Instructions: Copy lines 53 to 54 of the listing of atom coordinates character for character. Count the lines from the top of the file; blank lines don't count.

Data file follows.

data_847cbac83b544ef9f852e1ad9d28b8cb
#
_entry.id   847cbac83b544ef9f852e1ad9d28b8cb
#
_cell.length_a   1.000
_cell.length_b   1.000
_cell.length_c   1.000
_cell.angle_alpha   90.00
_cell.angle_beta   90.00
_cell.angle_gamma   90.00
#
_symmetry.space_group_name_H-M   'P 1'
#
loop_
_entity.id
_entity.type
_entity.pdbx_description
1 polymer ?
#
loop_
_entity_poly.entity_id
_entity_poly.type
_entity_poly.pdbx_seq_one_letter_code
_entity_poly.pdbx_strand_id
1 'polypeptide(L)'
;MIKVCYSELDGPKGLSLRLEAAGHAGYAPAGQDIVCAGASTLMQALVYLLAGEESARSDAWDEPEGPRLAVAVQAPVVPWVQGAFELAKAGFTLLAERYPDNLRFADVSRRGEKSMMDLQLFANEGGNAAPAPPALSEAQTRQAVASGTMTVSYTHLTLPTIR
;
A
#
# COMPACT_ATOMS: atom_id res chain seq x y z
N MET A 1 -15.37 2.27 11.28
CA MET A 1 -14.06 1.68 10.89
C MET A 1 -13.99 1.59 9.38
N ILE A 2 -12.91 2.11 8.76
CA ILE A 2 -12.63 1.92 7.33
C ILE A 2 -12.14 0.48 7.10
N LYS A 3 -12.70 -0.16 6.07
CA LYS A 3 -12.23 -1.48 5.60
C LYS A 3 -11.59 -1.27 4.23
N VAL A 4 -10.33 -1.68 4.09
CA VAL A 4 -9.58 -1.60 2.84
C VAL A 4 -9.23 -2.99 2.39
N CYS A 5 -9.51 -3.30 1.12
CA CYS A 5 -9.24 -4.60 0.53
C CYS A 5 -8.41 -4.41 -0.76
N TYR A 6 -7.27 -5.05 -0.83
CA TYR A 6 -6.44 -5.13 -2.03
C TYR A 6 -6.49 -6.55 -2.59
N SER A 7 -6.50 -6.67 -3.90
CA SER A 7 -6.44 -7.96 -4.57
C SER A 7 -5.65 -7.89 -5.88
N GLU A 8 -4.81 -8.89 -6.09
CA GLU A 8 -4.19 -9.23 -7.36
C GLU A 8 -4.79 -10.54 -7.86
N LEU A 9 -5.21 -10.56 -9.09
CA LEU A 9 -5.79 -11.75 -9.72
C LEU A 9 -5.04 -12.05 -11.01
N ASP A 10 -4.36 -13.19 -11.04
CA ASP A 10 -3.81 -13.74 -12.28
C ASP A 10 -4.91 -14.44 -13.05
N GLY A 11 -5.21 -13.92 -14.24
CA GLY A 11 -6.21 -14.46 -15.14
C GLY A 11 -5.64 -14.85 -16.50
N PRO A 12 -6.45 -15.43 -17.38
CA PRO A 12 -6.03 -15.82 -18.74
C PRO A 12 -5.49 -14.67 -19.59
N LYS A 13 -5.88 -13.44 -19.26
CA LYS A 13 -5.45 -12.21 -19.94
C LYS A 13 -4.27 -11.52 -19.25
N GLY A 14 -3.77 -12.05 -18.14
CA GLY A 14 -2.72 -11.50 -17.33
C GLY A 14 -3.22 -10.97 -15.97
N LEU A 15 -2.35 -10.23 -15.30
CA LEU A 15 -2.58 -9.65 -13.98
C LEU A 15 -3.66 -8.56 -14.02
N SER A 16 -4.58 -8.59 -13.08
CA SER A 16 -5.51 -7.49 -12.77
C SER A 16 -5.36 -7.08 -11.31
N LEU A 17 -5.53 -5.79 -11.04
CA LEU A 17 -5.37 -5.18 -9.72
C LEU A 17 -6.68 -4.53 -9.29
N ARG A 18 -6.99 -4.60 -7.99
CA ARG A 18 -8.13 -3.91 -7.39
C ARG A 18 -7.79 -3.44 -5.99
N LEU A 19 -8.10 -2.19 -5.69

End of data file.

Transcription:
CA GLU A 8 -4.19 -9.23 -7.36
C GLU A 8 -4.79 -10.54 -7.86